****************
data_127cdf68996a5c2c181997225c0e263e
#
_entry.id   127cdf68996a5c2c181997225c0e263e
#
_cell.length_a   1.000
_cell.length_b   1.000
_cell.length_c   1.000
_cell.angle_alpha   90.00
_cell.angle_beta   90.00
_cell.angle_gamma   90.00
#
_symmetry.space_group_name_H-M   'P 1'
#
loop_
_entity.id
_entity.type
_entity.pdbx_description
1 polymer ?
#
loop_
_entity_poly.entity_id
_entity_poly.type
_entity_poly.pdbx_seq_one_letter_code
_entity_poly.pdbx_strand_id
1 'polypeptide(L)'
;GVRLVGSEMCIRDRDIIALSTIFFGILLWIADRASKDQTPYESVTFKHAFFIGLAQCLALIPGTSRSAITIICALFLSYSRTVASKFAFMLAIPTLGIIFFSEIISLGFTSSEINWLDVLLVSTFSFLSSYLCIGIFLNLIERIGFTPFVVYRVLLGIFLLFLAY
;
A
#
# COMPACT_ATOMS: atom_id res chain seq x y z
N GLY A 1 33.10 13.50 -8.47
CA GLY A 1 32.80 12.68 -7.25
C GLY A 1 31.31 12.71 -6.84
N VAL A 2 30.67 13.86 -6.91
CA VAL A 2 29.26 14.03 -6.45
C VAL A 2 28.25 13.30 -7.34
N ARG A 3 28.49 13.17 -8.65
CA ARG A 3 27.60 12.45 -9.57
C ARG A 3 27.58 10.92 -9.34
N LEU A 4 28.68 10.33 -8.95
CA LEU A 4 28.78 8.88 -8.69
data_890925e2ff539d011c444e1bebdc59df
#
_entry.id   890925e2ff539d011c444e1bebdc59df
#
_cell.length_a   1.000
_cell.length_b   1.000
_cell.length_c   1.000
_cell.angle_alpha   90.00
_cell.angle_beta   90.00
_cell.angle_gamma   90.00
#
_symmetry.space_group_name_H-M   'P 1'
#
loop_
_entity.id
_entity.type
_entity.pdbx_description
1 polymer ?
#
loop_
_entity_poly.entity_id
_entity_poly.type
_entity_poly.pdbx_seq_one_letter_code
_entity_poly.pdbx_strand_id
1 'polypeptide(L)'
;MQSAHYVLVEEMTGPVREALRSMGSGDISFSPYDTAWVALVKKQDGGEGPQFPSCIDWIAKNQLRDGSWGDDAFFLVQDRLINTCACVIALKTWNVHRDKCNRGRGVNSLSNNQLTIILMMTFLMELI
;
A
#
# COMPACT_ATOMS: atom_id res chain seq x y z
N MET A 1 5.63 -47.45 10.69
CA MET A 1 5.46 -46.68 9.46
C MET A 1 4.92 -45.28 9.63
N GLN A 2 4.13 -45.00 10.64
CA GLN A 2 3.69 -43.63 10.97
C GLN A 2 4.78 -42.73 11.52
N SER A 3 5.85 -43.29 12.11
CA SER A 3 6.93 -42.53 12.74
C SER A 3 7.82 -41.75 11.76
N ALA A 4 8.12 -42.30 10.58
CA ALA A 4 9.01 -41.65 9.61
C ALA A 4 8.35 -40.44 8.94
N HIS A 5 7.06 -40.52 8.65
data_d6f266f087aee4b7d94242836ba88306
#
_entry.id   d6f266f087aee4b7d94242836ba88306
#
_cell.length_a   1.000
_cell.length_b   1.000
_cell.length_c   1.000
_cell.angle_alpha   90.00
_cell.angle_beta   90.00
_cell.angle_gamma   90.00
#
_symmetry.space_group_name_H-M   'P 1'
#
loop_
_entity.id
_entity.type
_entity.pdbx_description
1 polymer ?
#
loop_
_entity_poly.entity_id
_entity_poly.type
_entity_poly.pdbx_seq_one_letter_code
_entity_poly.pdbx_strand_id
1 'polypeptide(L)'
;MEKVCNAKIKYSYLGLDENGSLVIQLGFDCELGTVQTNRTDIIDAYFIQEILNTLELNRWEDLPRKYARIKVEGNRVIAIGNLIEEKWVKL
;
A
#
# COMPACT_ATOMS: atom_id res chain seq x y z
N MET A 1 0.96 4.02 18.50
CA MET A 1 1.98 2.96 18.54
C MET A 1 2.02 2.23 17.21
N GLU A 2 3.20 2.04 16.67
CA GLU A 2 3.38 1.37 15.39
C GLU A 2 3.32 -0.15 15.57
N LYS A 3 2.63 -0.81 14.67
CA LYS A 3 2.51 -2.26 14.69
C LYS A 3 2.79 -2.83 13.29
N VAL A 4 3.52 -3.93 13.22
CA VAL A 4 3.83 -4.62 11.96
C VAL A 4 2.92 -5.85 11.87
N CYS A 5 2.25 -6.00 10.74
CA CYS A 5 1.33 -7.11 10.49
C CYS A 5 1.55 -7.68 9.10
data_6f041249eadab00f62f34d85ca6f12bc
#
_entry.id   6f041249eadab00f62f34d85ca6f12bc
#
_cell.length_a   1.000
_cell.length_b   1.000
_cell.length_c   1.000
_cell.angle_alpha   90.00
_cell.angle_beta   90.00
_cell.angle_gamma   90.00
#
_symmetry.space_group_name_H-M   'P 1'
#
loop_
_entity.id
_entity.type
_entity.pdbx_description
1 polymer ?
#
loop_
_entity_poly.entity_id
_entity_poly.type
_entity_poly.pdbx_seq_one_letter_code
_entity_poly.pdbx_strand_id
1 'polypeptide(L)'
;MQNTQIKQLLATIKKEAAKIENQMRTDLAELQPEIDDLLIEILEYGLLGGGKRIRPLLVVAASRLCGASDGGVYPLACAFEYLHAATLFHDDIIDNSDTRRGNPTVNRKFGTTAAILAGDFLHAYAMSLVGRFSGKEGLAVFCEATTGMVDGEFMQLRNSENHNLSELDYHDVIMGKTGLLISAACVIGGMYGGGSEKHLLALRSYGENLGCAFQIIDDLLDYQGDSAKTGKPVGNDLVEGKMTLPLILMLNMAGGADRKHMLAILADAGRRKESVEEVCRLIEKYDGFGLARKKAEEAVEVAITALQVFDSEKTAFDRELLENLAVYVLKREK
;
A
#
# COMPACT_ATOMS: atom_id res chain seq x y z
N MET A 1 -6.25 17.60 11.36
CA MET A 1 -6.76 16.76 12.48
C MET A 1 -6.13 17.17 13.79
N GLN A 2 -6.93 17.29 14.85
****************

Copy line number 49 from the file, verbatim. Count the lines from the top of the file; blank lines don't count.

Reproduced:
_cell.angle_alpha   90.00